Burtynsky's large scale colour photographs document the many facets of nature as they are transformed by human industry. Industrial processes such as gold- and silvermining are presented as highly expressive visions where beauty is found in the most unlikely of places.
The images by Burtynsky (born 1955 in St. Catharines, Ontario) are metaphors of the dilemma of our modern existence. We are drawn by the desire for prosperity and a good comfortable life, yet we all know that the world suffers to meet those demands. Our dependence on nature to provide us with the materials for our consumption, in contrast to our concern for the health of our planet, sets us into the uneasy contradiction that feeds the dialogue in Burtynsky's images between attraction and repulsion, seduction and fear. This contradiction is absolutely intended, as the artist insists that he is not celebrating nor condemning anything; neither industrialization nor the impact of civilization on the environment. Edward Burtynsky shows exceptional talent with his constant attention to composition and light, always presenting images with a painter's eye for colour and a sculptors feel of form.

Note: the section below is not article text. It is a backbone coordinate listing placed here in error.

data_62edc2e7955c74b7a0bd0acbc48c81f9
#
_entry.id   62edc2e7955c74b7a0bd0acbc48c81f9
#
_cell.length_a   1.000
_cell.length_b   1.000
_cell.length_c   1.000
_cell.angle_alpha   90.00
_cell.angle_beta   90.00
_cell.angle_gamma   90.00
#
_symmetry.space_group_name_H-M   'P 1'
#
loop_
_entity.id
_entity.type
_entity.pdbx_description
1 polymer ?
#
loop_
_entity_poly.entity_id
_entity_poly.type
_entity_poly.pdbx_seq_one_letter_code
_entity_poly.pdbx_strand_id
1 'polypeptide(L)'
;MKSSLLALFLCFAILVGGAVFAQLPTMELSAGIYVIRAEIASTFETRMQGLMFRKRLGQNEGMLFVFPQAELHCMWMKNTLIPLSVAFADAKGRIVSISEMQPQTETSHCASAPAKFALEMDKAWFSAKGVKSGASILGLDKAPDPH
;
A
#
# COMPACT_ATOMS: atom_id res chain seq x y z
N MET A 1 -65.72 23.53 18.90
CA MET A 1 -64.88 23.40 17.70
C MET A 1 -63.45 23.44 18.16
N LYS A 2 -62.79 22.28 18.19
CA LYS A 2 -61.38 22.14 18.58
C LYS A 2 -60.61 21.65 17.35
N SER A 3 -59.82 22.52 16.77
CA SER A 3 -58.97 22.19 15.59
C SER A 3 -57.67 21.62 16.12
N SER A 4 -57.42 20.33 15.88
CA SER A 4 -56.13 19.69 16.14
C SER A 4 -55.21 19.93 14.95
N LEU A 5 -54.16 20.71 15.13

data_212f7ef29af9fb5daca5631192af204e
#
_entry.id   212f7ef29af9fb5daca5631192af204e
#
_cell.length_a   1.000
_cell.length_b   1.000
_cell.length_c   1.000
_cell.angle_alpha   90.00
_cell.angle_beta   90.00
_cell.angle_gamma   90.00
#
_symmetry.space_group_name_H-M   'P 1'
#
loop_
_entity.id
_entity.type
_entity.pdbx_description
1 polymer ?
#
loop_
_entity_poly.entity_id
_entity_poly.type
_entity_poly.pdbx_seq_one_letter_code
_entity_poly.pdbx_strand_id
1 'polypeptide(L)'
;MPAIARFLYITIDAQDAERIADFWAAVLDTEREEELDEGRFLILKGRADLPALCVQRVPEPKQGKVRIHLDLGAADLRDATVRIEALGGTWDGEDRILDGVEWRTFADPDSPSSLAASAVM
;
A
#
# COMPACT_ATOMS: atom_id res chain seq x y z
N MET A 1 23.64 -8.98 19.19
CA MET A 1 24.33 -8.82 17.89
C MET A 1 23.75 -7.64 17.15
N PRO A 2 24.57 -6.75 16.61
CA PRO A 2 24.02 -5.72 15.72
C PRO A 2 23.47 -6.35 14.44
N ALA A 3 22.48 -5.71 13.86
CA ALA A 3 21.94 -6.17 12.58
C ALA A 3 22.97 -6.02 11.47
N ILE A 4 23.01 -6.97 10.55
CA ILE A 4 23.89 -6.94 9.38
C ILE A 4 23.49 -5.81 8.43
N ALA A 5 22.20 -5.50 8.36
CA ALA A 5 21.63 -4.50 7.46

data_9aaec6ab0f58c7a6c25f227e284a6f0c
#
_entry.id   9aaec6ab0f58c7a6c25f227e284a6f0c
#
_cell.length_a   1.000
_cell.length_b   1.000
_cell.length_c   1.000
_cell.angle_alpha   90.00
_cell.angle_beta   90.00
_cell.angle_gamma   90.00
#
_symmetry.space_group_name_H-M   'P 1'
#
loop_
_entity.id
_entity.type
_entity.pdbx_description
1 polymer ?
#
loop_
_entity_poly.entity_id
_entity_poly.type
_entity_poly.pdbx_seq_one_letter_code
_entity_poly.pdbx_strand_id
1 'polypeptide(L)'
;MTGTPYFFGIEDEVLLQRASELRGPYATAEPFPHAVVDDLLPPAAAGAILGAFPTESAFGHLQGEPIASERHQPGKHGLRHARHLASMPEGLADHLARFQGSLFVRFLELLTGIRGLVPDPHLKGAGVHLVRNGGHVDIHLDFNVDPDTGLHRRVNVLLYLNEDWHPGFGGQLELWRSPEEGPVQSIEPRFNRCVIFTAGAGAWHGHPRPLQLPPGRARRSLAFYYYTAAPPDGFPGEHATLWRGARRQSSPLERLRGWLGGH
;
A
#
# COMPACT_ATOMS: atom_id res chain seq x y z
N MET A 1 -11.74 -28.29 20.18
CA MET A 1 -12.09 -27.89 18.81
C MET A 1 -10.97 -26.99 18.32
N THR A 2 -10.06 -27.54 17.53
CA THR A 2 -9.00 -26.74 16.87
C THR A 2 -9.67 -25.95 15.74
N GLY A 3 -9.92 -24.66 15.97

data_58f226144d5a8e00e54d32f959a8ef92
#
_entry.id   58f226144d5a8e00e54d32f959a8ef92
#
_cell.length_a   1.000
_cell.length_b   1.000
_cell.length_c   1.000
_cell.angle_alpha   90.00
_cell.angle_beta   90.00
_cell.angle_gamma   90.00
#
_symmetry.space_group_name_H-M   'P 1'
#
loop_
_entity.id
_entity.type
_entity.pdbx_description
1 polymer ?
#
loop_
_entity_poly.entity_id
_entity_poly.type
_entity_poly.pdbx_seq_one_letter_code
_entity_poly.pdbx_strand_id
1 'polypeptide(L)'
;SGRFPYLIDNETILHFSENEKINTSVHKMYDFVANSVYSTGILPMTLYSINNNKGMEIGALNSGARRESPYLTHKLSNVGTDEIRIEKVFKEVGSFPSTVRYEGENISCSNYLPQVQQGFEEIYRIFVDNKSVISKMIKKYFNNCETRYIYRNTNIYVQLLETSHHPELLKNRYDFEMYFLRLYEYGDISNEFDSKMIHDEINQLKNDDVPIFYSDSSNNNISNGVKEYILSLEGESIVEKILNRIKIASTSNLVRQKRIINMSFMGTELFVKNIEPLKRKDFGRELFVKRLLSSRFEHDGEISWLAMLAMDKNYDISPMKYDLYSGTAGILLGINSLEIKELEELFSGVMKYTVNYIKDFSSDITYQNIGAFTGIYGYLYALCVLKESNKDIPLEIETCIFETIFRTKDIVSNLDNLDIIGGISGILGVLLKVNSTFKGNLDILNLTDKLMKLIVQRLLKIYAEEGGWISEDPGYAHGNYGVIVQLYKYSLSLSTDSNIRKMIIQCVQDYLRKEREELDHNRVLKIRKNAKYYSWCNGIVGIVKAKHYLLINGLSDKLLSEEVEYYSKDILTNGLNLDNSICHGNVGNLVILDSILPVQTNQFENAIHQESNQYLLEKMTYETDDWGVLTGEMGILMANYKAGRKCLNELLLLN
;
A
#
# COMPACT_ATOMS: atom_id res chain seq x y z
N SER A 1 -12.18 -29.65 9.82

Burtynskys photographs are included in the collections of numerous major museums around the world, including the Museum of Modern Art and the Guggenheim Museum in New York, the National Gallery of Canada, the Biblioteque National in Paris, and the Reina Sofia Museum in Madrid. Edward Burtynsky is established as one of Canada's most respected contemporary photographers. In June 2006, he was appointed to the Order of Canada, Canadas highest civilian honour, recognizing lifetime achievement.